Air of Uncertainty: Effects of Denka emissions on school children

Air of Uncertainty: Effects of Denka emissions on school children


The Department of Health released a new study that says a cancerous emission at the Denka plant in LaPlace is decreasing. But in a parish that has seen higher cancer rates, parish leaders wanted to know the effects the emissions have on the children. Researchers and residents disagree on the findings.

It’s summertime, which means kids are generally out enjoying the summer air. But not near the Denka plant.

A mother who didn’t want to be identified says she and her family have lived near the Denka plant, and they’ve suffered.

“You don’t want your children to come outside and play because of what they’re breathing in – you don’t know what they’re breathing. She’s been sick quite often and missed quite a bit of school,” she said.

Researchers at the department of health say they’ve noticed a decreasing level of chloroprene since 2016.

“The risk of cancer living next to a gas station is about the same as the risk of living next to Denka,” said Dr. Jimmy Guidry with the health department.

Chloroprene is the same element that’s been found in Denka emissions and linked to cancer. Researchers took air sample levels from mobile labs and compared the levels of areas near East St. John High School, which is the furthest from the plant, and Fifth Ward Elementary School, which is the closest.

According to the report, moving children further from the plant within the community would not greatly decrease their risk of developing cancer because of the chloroprene.

“We’re pushing for the company to try to reach EPA’s requirement so that’s the number we’re shooting for, but the numbers we’re seeing right now make me feel the children will be ok, especially if we continue to reduce emission,” said Guidry.

Guidry says it’s up to the school system to make the decision: Is it worth the risk?

“My experts, they say moving the school down the road would not reduce the risk near as much as reducing the emission,” said Guidry.

Denka released the following statement:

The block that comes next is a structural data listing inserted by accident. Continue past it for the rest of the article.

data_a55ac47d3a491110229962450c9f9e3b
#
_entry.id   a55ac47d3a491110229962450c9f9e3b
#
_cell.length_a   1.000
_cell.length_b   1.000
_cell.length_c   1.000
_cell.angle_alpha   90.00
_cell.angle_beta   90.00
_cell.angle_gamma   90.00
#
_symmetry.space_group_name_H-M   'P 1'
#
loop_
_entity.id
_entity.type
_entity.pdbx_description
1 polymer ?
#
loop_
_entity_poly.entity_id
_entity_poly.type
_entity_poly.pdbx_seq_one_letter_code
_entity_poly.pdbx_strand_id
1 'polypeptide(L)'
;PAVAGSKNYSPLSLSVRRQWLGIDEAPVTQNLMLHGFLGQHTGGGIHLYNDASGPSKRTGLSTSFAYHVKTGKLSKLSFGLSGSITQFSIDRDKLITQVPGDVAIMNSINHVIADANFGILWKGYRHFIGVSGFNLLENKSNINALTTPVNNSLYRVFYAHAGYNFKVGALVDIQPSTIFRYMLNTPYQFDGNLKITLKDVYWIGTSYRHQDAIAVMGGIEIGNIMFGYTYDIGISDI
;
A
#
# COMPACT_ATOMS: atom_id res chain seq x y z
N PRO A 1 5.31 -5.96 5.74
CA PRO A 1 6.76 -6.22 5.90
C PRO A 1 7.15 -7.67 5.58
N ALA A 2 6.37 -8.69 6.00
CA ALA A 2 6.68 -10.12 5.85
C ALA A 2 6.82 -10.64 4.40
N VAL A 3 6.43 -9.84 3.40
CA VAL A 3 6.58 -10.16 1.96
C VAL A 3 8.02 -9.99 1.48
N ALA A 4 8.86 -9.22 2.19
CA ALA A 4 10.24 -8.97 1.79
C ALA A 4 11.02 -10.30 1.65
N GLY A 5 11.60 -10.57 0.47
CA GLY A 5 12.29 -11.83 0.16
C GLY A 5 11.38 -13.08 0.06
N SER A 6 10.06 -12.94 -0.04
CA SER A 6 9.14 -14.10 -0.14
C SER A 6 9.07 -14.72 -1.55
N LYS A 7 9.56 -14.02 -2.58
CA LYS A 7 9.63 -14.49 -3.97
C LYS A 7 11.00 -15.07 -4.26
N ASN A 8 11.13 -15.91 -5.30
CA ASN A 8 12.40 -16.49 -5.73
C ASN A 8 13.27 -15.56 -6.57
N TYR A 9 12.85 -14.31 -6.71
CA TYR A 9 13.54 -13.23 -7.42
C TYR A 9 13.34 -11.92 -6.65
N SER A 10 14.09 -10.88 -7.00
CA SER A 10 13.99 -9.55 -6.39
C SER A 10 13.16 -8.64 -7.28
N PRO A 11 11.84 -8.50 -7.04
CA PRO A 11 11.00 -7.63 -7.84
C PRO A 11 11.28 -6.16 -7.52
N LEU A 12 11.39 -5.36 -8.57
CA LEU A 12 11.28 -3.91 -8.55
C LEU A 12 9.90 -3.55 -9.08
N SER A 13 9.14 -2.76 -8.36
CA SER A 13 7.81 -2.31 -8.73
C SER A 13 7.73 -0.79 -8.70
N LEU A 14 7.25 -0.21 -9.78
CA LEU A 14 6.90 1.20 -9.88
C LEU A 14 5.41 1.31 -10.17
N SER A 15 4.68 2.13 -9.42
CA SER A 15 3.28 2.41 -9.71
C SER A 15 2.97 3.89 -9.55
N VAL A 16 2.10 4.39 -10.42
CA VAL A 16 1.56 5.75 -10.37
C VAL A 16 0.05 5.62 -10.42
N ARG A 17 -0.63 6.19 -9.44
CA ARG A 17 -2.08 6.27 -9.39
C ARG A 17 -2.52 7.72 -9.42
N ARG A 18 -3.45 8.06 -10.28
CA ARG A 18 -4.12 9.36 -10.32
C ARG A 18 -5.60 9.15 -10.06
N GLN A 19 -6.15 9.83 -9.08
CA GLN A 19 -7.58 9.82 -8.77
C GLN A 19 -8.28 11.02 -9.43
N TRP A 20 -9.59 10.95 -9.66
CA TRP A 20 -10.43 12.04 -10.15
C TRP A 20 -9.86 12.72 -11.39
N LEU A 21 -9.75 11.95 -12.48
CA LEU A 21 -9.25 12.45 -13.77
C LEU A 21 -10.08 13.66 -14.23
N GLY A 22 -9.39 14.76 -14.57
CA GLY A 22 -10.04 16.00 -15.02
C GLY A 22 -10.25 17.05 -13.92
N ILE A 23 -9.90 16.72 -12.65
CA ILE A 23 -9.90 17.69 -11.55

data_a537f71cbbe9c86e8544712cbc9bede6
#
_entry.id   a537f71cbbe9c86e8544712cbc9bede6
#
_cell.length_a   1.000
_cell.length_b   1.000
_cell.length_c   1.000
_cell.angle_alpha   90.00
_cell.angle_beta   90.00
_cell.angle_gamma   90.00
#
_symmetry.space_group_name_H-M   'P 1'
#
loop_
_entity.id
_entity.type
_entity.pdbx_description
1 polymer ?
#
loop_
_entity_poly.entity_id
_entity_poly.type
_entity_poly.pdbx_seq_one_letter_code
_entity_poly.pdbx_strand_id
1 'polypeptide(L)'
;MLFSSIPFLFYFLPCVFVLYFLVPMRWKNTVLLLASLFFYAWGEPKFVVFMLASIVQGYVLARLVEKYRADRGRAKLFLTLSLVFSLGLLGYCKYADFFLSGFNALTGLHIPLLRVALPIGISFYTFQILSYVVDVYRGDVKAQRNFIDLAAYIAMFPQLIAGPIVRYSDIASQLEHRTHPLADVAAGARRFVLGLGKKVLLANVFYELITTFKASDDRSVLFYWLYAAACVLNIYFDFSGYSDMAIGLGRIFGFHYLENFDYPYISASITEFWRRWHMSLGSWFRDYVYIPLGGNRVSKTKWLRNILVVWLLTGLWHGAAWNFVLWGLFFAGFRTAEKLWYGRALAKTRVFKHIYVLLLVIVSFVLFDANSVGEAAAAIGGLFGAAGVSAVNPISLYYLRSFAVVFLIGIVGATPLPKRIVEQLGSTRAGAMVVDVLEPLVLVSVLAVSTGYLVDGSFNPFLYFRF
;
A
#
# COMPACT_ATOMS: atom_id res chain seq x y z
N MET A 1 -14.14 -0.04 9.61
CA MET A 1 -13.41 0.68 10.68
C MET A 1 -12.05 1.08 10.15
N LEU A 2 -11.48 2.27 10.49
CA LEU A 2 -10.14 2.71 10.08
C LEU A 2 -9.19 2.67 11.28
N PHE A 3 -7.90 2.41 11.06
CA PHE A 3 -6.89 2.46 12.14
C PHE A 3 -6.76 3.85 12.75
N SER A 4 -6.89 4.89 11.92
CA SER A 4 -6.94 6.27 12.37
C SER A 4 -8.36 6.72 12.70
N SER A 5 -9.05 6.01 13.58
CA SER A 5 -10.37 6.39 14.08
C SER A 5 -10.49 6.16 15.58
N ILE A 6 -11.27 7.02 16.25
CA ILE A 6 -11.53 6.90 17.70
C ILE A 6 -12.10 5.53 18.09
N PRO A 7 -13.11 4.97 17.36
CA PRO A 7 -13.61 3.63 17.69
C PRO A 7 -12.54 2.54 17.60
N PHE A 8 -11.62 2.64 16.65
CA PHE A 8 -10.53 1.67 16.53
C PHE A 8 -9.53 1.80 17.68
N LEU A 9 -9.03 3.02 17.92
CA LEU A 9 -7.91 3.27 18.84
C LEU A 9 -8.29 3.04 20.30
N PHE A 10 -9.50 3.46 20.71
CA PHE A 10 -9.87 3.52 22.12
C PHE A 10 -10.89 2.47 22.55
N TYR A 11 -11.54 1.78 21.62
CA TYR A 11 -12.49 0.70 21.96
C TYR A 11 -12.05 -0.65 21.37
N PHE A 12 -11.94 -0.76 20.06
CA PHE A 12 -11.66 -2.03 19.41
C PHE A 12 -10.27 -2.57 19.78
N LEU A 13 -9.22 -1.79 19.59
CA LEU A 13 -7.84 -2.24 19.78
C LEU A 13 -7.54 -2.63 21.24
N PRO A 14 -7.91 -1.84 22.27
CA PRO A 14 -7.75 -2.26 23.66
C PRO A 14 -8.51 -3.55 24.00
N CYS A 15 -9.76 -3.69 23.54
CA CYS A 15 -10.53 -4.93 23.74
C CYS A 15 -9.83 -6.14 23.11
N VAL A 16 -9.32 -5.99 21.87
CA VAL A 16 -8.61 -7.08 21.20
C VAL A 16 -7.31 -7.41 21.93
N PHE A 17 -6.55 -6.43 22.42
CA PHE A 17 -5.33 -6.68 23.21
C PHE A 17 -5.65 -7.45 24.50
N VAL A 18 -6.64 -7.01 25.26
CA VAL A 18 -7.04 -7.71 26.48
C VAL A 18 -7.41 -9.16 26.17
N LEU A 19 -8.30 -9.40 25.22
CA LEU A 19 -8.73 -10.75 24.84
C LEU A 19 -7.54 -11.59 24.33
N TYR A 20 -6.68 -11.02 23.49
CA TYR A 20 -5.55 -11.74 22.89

“Denka Performance Elastomer’s primary concern is the safety and health of our employees and neighbors and stewardship of the environment. There is no evidence to suggest our operations pose any increased risk of health impacts to our surrounding community, and in fact existing scientific studies, including a long-term study of several major chloroprene production sites in the United States and Europe and workers from our LaPlace facility, and health studies compiled by the state of Louisiana clearly show there are no increased risks of health impacts related to chloroprene.

"In addition, Denka has voluntarily spent more than $30 million installing major emissions reduction equipment at the LaPlace, La. facility since it purchased it in late 2015. We have been monitoring ambient air concentrations of chloroprene and have already seen dramatic decreases in the levels of chloroprene around St. John. DPE will continue to work with the Louisiana Department of Environmental Quality, Louisiana Department of Health and U.S. Environmental Protection Agency to assess the progress of our emissions reduction programs.”

FOX 8 reached out to the school system about the findings. They did not return a request for comment.

Copyright 2018 WVUE. All rights reserved.

Published at Sat, 30 Jun 2018 02:18:00 +0000

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